Saturday, December 12, 2015

Hovering capability for the reusable Falcon 9, page 3: hovering ability can increase the payload of a RLV.

Copyright 2015 Robert Clark

 Blue Origin successfully landed their New Shepard rocket after reaching suborbital space:

 Observing the last portion of the video showing the landing, deviations from the vertical are visible but the ability to hover allowed it sufficient time to correct.

 Comparing this to the SpaceX Falcon 9 failed attempts at landing it is apparent the inability to hover for the F9 did not allow it sufficient time to make the needed corrections.

 SpaceX has said they want their next test landing to be on land at the launch site. My opinion, they might succeed on the next test or two but they will always have failures without hovering ability.

Merlins in a pressure-fed mode.
 Achieving hovering is not even difficult. In the blog post "Hovering capability for the reusable Falcon 9, page 2: Merlin engines in a pressure-fed mode?" I suggested giving the Merlin the ability to run in a pressure-fed mode. The question was whether this was technically feasible. I found in fact that this process of giving a turbopump powered engine a pressure-fed mode, called an idle mode, had been successfully tested during the Apollo days on the J-2 upper stage engine.

 In giving the J-2 an idle mode though, it was changed from the gas generator cycle that is used by the Merlin 1D to a tap-off cycle:

Rocketdyne J-2.

 However, there is an engine that uses the gas generator cycle and has an idle mode, the LE-5 upper stage engine of the Japanese space agency:

Development of the LE-X engine.

 In this idle mode though the thrust is significantly less than at full thrust, only 3% in the LE-5 case. If it is a similar low percentage for the Merlin's then all 9 engines would have to be used in this idle mode to allow it to hover on landing.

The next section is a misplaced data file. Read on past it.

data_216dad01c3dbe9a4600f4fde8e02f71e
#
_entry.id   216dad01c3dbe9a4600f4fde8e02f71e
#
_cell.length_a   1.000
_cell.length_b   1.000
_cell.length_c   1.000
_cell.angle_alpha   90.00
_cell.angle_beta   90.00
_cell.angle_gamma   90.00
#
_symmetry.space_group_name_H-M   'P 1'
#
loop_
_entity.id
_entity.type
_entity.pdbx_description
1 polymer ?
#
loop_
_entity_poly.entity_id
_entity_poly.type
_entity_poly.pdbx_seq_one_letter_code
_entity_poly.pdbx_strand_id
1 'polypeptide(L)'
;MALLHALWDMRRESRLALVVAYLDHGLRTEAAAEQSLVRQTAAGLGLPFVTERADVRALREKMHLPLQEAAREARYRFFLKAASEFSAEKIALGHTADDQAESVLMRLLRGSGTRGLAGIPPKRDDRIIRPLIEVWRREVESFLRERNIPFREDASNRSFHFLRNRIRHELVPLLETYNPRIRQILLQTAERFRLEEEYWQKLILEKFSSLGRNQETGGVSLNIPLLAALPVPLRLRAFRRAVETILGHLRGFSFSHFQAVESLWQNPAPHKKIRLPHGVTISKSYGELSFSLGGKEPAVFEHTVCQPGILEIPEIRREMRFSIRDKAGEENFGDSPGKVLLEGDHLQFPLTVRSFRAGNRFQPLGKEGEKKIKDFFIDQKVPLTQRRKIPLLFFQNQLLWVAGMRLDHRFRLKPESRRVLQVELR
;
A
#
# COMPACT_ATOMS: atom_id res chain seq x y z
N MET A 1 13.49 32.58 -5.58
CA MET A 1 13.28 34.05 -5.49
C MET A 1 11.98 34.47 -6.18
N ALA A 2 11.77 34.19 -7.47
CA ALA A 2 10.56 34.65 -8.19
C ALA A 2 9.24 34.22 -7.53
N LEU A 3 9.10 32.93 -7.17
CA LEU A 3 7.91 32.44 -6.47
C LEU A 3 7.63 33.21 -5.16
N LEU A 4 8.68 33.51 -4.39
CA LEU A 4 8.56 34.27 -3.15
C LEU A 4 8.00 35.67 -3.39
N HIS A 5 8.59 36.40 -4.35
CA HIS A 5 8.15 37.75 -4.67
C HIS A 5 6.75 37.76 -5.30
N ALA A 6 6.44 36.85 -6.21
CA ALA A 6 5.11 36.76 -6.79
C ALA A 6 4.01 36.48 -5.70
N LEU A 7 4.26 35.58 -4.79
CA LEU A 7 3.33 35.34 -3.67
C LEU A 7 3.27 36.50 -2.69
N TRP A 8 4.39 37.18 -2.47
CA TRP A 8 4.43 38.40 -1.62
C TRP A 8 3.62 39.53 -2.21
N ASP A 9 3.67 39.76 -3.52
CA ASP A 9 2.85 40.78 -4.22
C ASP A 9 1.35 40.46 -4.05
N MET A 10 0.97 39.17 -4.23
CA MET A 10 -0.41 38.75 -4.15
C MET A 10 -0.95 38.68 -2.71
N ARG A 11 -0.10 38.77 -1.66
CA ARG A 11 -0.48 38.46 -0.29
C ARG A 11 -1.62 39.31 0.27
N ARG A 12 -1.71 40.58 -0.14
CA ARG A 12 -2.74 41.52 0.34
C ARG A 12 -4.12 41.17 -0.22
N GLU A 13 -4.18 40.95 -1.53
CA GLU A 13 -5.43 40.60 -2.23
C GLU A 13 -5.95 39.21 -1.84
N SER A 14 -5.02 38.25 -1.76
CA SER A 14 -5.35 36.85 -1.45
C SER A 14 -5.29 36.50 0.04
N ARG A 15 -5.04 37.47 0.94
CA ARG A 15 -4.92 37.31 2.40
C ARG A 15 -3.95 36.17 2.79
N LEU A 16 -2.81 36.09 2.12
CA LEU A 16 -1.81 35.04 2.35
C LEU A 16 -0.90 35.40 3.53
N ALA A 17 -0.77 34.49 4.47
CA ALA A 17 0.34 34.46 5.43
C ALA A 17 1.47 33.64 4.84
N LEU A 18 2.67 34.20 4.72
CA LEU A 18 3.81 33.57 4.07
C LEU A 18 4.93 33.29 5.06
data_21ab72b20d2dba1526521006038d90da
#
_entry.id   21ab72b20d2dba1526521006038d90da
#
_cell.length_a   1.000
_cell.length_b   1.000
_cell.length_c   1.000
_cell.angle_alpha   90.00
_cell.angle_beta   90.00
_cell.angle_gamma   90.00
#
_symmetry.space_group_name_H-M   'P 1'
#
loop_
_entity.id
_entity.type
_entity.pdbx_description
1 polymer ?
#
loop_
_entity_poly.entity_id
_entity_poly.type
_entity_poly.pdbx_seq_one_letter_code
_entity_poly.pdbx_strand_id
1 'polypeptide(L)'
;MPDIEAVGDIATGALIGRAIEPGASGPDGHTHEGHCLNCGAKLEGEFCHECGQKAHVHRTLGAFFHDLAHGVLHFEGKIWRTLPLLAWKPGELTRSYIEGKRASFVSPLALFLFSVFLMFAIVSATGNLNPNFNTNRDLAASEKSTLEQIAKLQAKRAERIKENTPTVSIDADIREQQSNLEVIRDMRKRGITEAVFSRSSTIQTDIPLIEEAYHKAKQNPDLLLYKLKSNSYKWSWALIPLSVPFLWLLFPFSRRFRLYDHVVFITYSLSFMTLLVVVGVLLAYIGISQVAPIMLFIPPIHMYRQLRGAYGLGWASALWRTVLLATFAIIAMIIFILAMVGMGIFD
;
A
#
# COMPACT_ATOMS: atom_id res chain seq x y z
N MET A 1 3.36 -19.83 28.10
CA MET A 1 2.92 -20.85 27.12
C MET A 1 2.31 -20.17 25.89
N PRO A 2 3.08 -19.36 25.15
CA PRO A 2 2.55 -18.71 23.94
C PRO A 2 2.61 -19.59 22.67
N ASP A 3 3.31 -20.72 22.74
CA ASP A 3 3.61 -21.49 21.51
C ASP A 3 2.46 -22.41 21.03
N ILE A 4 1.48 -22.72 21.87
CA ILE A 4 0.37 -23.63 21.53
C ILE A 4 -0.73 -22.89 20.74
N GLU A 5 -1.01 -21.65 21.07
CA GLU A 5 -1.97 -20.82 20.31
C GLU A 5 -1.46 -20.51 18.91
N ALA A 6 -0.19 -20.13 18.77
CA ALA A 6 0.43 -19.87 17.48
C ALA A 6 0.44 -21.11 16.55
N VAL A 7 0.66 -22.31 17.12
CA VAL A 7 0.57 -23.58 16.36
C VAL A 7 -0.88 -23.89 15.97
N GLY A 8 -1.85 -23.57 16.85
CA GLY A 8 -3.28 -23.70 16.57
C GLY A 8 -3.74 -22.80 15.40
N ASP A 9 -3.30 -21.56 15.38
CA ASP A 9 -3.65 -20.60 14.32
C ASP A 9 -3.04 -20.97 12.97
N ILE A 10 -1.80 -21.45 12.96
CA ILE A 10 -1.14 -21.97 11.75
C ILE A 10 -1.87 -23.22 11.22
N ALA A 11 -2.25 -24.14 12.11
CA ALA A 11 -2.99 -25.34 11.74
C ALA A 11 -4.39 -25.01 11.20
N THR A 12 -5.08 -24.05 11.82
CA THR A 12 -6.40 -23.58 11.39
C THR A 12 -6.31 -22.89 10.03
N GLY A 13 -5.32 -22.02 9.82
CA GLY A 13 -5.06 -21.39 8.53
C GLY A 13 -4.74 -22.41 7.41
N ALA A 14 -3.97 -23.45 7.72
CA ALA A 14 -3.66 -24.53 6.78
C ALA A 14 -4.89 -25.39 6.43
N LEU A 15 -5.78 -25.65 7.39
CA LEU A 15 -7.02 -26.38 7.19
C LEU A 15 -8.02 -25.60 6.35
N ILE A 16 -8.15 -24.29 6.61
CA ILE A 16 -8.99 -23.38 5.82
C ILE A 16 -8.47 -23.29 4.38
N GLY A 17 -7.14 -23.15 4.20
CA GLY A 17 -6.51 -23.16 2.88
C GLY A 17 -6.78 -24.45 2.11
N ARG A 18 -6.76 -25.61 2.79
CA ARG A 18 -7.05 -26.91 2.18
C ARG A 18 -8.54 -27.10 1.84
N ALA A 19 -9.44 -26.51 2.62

The idle mode has an additional advantage since it does not use the turbopumps. It could be used to burn both residual liquid propellant and gases in the tanks. This would mean much less residual fluid would be left in the tank. This then reduces the amount of propellant that needs to be kept on reserve for the landing.

 Elon Musk has also recently said in his Twitter account that the F9 first stage has single-stage-to-orbit (SSTO) capability. For an SSTO the residuals in a first stage can subtract a significant amount from the payload it can deliver to orbit. Then the ability to run in an idle mode with minimal residuals left over can significantly increase the payload for an SSTO. So this would be a further advantage of giving the Merlins an idle mode.

Hovering by use of flexible nozzle extensions.
 In the blog post "Altitude compensation attachments for standard rocket engines, and applications", I discussed another method of achieving hovering capability, attaching nozzle extensions to the bottom of the engines that would allow restriction of the thrust. The flexible high temperature materials already exist in the reentry materials used in NASA's Inflatable Re-entry Vehicle Experiment (IRVE). This has the advantage that the nozzle extension would have to only be applied to the one central engine to reduce its thrust on landing.

 However, the extendable nozzle attachments also have an advantage to the SSTO case. By using an extension that can be retracted at launch and fully extended at high altitude, you can get engines usable at sea level that can reach the high vacuum Isp's usually reserved for upper stage engines. In this way the 311 s vacuum Isp of the Merlin 1D can be raised to the same level of 340 s as the Merlin Vacuum. An increase in the vacuum Isp to this extent can as much as double the payload of a SSTO.

 Note that both of these techniques, idle mode or flexible nozzle extensions, would mean hovering capability can actually increase the payload rather than reduce it.

    Bob Clark

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